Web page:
8 Small Business Tips For Surviving A Disaster

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Sep. 8 2022, Published 8:00 a.m. ET

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Natural disasters can be a nightmare for small businesses. Be it a hurricane, a global pandemic, or even an unfortunate fire on the premises; their unpredictability leaves businesses vulnerable, especially if they haven’t got a solid recovery strategy in place.

Small businesses need to build disaster preparedness into their business plans. Assessing the probability of your business being exposed to natural disasters like floods, earthquakes, and more can keep you on top of your contingency planning.

These tips can help you get started by taking a step-by-step approach with the goal to survive and rebuild a business after any kind of calamity.

team emergency planning
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Take account of the damage done.

Identifying the extent of damage to your business assets will give you a fair idea of what you need to tackle first.

A few questions to help take stock of the damage could be:

  • Are employees reachable by any means of communication?
  • Are employees safe?
  • Do they feel comfortable enough to return to work?
  • Do you need to immediately purchase new equipment to get your business back to work?

In 2005, Hurricane Katrina hit the Gulf Coast of the U.S. Small businesses and communities were devastated by the impact it had, a lot of home-grown businesses were wiped out by the storm. What followed was months, sometimes even years, of recovery planning for the small businesses traumatized by the disaster.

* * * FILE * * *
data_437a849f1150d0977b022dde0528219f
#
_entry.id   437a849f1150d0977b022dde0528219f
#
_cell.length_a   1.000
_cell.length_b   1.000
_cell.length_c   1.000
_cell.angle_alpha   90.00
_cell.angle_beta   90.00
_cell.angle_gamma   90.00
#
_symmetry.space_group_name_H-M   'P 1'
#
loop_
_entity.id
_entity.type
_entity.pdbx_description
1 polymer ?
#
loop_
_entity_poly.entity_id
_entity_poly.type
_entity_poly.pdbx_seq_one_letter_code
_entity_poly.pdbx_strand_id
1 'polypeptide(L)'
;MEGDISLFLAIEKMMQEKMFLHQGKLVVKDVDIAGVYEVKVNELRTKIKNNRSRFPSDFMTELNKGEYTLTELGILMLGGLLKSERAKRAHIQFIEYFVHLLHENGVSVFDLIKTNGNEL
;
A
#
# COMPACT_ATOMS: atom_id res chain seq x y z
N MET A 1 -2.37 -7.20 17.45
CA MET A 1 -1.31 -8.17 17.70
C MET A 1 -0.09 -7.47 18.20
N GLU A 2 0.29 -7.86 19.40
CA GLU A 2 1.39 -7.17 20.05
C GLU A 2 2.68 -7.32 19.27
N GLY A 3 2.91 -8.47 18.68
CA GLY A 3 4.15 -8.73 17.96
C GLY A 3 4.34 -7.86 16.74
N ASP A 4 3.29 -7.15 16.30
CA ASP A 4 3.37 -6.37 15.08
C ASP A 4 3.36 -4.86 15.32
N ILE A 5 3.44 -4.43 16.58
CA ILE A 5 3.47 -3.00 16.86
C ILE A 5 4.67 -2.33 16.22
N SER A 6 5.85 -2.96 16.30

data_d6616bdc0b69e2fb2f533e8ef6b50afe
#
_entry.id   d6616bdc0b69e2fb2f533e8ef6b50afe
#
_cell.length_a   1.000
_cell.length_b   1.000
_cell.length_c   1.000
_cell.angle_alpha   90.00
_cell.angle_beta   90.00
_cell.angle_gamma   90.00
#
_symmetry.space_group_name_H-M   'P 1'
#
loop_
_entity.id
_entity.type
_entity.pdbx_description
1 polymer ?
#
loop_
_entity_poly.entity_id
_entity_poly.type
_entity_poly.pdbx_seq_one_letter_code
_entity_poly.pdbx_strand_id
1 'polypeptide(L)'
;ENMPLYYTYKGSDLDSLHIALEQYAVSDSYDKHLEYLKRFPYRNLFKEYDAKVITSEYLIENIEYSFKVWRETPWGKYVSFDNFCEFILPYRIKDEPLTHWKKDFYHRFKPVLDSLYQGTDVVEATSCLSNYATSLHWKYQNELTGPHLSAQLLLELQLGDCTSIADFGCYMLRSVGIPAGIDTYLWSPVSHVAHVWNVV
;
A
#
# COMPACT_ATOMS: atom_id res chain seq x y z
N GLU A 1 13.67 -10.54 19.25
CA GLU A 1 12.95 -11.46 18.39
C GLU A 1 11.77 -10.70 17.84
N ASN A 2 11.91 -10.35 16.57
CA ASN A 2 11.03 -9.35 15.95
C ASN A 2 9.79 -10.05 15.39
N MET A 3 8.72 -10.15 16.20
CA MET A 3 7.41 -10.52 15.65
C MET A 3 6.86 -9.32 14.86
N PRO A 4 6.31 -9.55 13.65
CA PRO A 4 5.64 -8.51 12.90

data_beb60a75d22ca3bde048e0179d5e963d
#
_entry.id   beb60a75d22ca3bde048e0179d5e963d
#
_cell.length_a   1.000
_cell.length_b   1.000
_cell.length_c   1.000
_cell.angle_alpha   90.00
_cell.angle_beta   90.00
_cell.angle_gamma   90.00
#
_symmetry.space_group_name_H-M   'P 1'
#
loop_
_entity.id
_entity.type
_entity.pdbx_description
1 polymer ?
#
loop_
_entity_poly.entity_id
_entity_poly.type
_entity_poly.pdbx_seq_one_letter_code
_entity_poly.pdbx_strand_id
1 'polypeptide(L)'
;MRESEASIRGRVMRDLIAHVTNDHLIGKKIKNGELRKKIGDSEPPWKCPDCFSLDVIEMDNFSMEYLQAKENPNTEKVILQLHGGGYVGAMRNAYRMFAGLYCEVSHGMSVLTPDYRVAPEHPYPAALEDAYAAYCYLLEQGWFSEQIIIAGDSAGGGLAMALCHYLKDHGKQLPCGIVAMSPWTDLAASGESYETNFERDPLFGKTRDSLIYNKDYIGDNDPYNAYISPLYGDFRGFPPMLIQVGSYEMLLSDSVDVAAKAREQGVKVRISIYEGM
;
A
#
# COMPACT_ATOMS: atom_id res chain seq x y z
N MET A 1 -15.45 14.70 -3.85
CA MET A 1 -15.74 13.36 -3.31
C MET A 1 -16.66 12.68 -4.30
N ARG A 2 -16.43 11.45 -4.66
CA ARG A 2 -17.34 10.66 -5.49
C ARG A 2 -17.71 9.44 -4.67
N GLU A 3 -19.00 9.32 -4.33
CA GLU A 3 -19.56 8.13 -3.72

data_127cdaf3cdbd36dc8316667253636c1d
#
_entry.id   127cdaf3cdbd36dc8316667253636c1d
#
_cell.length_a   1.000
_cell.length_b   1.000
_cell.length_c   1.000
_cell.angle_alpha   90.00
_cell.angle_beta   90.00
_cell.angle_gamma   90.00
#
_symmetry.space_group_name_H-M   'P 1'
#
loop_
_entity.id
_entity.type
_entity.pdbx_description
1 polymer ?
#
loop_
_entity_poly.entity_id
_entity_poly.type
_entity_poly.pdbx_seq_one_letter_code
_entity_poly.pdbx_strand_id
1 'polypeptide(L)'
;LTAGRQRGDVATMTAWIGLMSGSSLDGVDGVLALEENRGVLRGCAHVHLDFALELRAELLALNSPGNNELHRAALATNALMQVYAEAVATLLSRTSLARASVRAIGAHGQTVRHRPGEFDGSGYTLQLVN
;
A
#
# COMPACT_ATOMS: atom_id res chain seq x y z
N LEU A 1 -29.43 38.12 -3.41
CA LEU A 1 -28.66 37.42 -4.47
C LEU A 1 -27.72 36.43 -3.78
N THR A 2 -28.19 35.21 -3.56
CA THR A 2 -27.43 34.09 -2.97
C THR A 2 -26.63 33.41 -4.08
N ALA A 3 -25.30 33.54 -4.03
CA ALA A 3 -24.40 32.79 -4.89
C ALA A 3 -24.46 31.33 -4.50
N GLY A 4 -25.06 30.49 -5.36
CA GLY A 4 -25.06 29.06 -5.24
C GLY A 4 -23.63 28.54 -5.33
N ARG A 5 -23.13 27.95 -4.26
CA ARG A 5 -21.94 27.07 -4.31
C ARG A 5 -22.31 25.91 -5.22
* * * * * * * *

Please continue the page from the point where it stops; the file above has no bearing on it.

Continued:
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Getting a sense of where you are at in terms of damage can help you prioritize the actions to take on the road to recovery.

Backup all your data.

To safeguard your business from unpleasant surprises, invest in obtaining a cloud solution. At this point, enterprise solutions will seem like breaking the bank. Instead, you can look towards many simpler alternatives available around the world.

Backing up data to the cloud is critical in ensuring smooth continuity of your business and critical to safeguarding your business’s reputation by avowing to protect customer data.

If you must keep hard copies or consider digitizing physical copies a cumbersome project, ensure they are stored in a location safe from fire, earthquake, and flood. In the meantime, try to get your hands on many document collection tools available targeted especially small businesses.

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Act decisively.

Once you’re thrust in the middle of a catastrophe, there’s no time left for planning. At a junction like this, switch gears from the mindset of a manager to that of a decisive leader.

In a crisis, time is of the essence. A quick and action-oriented leadership is desired to get things moving forward immediately.

After you have taken stock of the damage, you need to pivot with agility to get the business operations back on track otherwise you will be at risk of losing precious time planning to recover, while the situation reels out of control.

After a waterlogging incident, for example, you make an observation that the store merchandise boxes have water damage. What are you going to do? Unpack them immediately and let them dry? You certainly cannot leave them lying around till you make a plan.